Monthly Archives: December 2014

Talk: The Roman Roads of North Yorkshire :The enigmatic Tees Crossing- 13/12/14

The Roman Roads of North Yorkshire :The enigmatic Tees Crossing

John Brown, an Independent Researcher and Field Archaeologist, will give the fourth of a series of talks on The Roman Roads of North Yorkshire at Thornton le Street Village Hall between Thirsk and Northallerton on Saturday 13th December 2014 at 2.00 pm. Admission will be £2 at the door. This programme is designed to both report on recent activity and to encourage future research within a professional framework.

John is Manager of the Mid-Tees Research Project which was founded with the purpose of locating and investigating Roman and early medieval archaeology in the Tees Valley.. The present focus is a multi-period site covering an area of approximately 1 square km at Sockburn on the River Tees, which is the postulated Tees crossing of Cades Road (Marjary 80a), and has been known as a crossing point of the Tees from early times.

Cade’s Road is named after John Cade of Durham, an 18th-century antiquarian who in 1785 proposed its existence and possible course from the Humber Estuary northwards to the River Tyne, a distance of about 100 miles (160 km). Although evidence exists for such a road on some parts of the proposed route, particularly through North Yorkshire, there is still some doubt regarding its exact course and where it crossed the Tees. The road’s Roman name is unknown, although Cade referred to it as a continuation of Rycknild Street..

The road began at Brough-on-Humber where there was a ferry, a Roman fort and civilian settlement (Petuaria) alongside a major Celtic settlement. It is suggested that it ran northwards through Thorpe le Street and Market Weighton, before gradually turning westwards (possibly following the line of another Roman road) until it reached York (Eboracum). From York it continued northwards to Thornton-le-Street and on to cross the River Tees. It is then assumed to pass through Sadberge and east of Durham City on its way to the Tyne.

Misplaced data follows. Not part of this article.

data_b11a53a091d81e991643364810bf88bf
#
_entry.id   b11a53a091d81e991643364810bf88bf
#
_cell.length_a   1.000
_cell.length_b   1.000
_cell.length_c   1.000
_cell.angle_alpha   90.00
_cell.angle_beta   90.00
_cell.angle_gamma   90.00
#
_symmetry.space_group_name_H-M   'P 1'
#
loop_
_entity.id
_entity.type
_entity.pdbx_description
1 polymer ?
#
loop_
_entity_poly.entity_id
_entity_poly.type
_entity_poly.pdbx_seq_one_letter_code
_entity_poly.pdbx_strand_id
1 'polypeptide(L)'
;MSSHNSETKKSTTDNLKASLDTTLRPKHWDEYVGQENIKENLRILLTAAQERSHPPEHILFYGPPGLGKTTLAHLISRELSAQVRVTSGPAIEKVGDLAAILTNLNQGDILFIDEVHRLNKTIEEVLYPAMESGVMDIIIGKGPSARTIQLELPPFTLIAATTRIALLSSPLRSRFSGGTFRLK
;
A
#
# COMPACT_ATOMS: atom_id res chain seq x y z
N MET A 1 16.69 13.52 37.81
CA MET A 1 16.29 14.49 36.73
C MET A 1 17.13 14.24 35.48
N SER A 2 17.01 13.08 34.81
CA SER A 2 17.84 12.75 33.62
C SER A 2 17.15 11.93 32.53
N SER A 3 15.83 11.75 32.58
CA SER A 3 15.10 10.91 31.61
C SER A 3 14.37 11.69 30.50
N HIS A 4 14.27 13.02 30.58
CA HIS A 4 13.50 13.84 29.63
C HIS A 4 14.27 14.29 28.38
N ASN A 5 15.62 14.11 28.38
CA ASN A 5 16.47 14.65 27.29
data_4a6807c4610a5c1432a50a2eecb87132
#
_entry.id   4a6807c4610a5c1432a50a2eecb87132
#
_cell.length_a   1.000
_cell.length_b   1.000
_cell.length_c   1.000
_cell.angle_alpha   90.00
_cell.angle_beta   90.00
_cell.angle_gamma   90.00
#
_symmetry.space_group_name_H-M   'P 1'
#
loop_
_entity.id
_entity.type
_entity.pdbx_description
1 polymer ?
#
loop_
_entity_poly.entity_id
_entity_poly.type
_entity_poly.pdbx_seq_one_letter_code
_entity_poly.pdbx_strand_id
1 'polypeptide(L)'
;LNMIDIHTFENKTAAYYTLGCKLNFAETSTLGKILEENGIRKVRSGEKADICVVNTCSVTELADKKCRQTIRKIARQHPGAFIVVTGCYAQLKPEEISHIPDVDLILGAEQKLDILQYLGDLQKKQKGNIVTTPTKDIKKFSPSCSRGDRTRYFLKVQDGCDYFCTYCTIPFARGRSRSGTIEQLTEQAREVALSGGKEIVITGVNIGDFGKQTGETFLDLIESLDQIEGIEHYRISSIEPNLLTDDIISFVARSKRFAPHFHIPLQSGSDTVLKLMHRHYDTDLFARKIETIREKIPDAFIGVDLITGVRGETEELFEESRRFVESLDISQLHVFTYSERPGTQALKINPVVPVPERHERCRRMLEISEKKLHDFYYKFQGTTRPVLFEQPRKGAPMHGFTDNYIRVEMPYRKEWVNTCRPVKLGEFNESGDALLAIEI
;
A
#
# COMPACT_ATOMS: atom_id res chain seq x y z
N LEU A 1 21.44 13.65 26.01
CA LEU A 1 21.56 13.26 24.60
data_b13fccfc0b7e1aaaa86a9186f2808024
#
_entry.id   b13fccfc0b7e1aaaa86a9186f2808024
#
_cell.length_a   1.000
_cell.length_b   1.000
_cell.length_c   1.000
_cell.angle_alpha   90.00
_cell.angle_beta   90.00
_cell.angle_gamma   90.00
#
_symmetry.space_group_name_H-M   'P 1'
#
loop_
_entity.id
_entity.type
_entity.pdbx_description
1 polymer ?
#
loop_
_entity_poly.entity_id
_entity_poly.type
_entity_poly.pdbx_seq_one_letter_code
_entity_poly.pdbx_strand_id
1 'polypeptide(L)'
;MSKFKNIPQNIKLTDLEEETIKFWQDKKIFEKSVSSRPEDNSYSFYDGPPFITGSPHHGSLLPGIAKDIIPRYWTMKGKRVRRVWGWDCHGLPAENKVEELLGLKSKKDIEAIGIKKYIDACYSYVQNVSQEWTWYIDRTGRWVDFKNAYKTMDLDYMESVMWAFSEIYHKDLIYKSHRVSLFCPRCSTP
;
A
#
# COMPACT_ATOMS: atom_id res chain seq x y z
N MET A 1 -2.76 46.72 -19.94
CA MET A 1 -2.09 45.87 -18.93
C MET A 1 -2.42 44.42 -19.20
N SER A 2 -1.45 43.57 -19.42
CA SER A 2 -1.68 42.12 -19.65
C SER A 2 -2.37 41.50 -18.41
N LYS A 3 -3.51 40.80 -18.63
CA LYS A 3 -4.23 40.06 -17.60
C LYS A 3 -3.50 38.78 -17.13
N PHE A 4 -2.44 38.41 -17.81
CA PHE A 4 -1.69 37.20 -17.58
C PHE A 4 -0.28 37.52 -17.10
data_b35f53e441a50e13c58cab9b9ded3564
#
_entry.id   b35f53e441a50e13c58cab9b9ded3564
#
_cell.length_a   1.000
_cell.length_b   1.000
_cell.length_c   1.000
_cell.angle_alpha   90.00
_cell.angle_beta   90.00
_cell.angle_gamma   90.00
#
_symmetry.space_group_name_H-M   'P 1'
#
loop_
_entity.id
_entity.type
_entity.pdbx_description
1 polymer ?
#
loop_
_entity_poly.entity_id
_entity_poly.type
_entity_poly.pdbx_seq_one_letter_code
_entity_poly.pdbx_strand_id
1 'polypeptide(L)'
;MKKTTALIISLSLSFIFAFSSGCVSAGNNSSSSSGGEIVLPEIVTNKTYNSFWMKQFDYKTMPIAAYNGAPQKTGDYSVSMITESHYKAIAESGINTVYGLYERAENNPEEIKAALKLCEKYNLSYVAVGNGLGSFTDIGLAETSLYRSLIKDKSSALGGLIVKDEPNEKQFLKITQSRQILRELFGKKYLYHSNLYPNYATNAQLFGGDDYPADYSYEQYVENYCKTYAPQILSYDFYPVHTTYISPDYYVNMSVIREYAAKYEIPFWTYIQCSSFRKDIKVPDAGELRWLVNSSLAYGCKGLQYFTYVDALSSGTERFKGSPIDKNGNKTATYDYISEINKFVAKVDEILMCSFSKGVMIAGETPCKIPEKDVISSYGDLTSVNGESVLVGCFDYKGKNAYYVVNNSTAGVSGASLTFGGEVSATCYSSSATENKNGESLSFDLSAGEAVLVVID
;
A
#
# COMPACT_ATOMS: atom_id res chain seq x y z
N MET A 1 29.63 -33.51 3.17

An alternative crossing has been suggested between Middleton St George and Middleton One Row, where it is suggested that ‘Pounteys Lane’ is named after a Roman bridge (Bridge of Tees). Indeed bridge remains, and Roman artefacts, have been found there in recent times. This accords with the generally accepted course of the road through North Yorkshire which requires a crossing at this point. John will illustrate his work at Sockburn and his claim that the current evidence shows this crossing to be the more likely.

Further details can be obtained from John Sheehan: Telephone 01609 771878 or email


Volunteer Project to Record Condition of War Memorials

Volunteer Project to Record Condition of War Memorials

A new project that has just got under way to mobilise a network of volunteers across England to carry out condition surveys of their local war memorials.  The War Memorial Project is part of a wider First World War project funded by DCMS and is a partnership between English Heritage, the Imperial War Museum, the War Memorials Trust and Civic Voice.

My strand of the project is to work closely with the War Memorials Trust to encourage volunteers from civic societies, local history and archaeology groups, parish councils and anyone else who is interested to get involved, in carrying out condition surveys with a view, if necessary, to then apply for grants for conservation work. Volunteers will also receive training and be encouraged to apply to have their memorials listed, carry out more research and perhaps apply for HLF grants for public engagement projects.

A workshop has been organised in Gateshead (March 4th).  Anyone who would like to attend one of these workshops or others being organised for later in 2015 should register their interest in the project by visiting:

Anna Wilson
Senior Development Officer (War Memorials) Civic Voice